Pupils reaching exceptional levels of achievement
Haberdashers’ latest ISI Report notes: ‘Pupils make excellent progress and demonstrate exceptional achievement in their levels of attainment …the school operates an excellent system to track the pupils’ progress’.
Kirti explains: ‘We use a system of progress grades to communicate progress and predicted exam outcomes to students and parents.
‘This is done every half term across all year groups 7 to 13. The grades, or rather numbers, for attainment are *, 1, 2, 3 and 4. A ‘2’ is the expected score for most of the time for most Habs pupils, whereas a ‘4’ is a serious concern that would result in further actions.
‘The CEM data informs the actions we take in light of the progress grades. We use the MidYIS and Alis data to map onto our own progress grades.
‘For example, given a pupil’s MidYIS score we might expect him to be achieving a ‘2’ in chemistry. If he achieves above that, we can celebrate his achievement, if he achieves below that we might consider that he is not performing to his potential. Or if his MidYIS score indicates he should achieve a ‘3’ in chemistry and the pupil achieves a ‘1’ then this is a major success, perhaps more so than for a pupil for whom MidYIS predicts a ‘1’.
The most useful aspect of the CEM data is that it provides an objective, standardised guide to the skills sets of our students.”
‘After the GCSE or A-Level examinations, we use the results to calculate our value-added. This begins a conversation with our academic departments about trends and teaching strategies, and it will trigger specific action points with departments.
‘These conversations and the questions we ask ourselves about what we could do better still are driven by the following reports provided by CEM:
- The summary worksheet which shows pupil and subject value-added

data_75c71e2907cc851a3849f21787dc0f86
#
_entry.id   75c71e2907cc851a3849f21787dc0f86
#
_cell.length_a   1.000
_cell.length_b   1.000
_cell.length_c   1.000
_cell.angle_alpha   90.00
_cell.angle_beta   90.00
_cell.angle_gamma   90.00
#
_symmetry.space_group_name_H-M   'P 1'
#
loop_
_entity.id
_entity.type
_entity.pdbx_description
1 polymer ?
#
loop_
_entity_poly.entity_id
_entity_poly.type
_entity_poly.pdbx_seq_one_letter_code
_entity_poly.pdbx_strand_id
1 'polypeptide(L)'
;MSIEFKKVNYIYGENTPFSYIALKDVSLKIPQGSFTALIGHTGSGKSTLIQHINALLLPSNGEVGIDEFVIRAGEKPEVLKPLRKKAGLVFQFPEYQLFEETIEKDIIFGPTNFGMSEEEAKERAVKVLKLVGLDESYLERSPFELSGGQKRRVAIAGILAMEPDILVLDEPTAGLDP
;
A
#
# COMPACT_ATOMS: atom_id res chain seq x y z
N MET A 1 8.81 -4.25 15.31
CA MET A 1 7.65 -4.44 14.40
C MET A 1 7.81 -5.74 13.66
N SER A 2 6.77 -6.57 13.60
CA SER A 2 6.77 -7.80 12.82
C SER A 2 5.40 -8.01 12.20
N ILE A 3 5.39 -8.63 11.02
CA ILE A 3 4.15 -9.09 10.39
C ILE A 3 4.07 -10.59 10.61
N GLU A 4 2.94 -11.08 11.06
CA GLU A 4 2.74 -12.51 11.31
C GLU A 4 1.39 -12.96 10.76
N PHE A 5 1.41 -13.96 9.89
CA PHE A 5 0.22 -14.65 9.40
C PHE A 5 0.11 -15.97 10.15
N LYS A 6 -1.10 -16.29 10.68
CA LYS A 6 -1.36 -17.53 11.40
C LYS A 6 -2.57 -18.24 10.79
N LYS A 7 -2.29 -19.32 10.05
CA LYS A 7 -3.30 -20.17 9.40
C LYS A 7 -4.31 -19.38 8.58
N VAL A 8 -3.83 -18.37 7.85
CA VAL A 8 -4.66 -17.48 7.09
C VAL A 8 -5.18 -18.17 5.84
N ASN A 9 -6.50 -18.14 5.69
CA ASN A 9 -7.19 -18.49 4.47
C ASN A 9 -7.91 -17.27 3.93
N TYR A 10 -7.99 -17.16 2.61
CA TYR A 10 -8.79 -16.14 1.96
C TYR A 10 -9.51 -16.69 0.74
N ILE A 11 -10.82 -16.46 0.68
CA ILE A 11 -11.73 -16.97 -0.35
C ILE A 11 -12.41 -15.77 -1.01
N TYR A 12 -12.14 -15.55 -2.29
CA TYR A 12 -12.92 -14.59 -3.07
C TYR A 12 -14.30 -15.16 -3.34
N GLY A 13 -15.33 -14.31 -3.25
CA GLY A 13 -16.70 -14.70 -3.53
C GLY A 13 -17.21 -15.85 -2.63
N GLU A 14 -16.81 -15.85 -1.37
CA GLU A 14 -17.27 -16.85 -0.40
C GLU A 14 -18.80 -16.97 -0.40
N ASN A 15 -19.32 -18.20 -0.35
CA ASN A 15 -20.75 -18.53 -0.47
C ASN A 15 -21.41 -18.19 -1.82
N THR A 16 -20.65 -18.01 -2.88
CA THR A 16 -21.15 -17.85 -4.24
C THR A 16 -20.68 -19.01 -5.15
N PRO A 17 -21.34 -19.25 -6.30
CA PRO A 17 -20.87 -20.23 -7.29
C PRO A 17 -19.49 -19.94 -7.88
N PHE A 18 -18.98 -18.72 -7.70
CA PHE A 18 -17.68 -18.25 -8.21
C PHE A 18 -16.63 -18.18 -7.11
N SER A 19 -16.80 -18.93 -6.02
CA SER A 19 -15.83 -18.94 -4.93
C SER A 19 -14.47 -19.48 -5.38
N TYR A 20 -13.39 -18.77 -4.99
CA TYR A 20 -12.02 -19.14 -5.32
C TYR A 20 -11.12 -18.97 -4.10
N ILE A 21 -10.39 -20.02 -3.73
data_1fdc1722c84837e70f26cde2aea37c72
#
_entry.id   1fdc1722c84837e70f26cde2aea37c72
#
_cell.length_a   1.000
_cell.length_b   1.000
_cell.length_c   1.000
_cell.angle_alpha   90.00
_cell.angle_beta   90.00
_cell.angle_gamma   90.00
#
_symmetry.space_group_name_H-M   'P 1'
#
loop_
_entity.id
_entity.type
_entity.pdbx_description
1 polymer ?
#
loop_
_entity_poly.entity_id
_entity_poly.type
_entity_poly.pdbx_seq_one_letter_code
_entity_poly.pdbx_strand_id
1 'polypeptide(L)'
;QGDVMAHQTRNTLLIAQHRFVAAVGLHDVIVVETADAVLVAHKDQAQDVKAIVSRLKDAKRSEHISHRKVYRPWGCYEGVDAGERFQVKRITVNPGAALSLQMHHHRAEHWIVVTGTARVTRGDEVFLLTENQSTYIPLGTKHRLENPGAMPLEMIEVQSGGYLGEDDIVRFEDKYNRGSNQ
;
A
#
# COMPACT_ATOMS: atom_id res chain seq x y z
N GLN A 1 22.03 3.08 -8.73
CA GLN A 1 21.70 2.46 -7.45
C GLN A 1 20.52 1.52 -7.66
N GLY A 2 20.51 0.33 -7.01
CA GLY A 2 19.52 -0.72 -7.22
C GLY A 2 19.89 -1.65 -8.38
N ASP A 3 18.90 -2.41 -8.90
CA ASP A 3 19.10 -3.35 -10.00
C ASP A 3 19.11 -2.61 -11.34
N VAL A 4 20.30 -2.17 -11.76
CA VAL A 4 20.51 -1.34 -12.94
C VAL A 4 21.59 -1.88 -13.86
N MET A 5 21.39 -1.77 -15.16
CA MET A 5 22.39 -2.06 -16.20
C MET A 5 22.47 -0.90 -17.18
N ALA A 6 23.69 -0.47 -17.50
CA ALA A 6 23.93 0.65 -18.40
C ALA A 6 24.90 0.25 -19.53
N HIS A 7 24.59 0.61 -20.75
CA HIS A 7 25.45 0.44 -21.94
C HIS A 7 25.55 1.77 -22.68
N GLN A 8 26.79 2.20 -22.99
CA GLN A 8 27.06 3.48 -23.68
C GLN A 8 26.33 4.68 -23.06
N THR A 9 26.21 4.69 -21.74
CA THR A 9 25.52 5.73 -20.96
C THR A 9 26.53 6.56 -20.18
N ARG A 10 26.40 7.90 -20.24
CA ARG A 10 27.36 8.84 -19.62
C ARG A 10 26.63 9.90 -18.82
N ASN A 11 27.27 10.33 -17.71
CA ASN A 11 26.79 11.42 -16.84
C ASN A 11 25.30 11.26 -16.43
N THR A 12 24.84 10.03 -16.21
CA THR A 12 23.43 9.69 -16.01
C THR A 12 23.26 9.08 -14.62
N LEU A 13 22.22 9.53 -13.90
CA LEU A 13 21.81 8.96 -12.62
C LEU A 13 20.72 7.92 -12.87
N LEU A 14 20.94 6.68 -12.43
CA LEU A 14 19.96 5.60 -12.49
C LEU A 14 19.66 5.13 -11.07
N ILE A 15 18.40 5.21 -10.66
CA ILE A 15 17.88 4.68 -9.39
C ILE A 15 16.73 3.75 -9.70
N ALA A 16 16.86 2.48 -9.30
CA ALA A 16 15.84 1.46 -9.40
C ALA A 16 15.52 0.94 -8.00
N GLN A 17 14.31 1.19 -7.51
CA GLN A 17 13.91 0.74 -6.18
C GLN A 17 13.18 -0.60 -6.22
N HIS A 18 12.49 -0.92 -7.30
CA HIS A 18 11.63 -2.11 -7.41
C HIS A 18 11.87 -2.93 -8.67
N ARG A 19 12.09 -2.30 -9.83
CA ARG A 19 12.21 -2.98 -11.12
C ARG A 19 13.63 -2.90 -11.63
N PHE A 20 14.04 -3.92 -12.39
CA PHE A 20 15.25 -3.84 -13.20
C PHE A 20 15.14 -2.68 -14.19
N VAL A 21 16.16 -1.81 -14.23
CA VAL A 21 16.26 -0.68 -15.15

- The scatter graphs of pupil and subject value-added
- The average standardised residual graph showing subject performance against expectation
- The SPC chart showing trends over time
‘These conversations begin as soon as the Autumn Term begins so it is important that our Heads of Department have these results quickly and we are very pleased that CEM are able to provide much of the data on results day.
‘At the start of every year, we share the macro data (the MidYIS profile across year 7 in all skill areas) with colleagues and compare it to previous years. It most often shows us that the profile of our intake is the same year on year, despite what teachers may think!
‘Showing trends over time is important: including the fact that our profile is actually very similar year on year. This reassures us that we can continue to achieve outstanding and high value-added results.’
Sharing best practice
‘The most useful aspect of the CEM data is that it provides an objective, standardised guide to the skills sets of our students. Combined with our own entrance exams, classwork and qualitative data, it provides one data point among many that we use to inform our teaching practice every day.
My main recommendations for making the most of the information schools gather would be to:
Simplify the data to suit the needs of your school: lines of data on huge spreadsheets are not useful for most teachers.
Make the data user-friendly: put it into the language of your school.
Personalise the data to each student.
The data is at its most powerful when it helps you to understand the needs, strengths and areas for improvement for each individual. Endless pages of data tell us little when it comes to our individual classroom but the MidYIS micro data offers really useful insight.’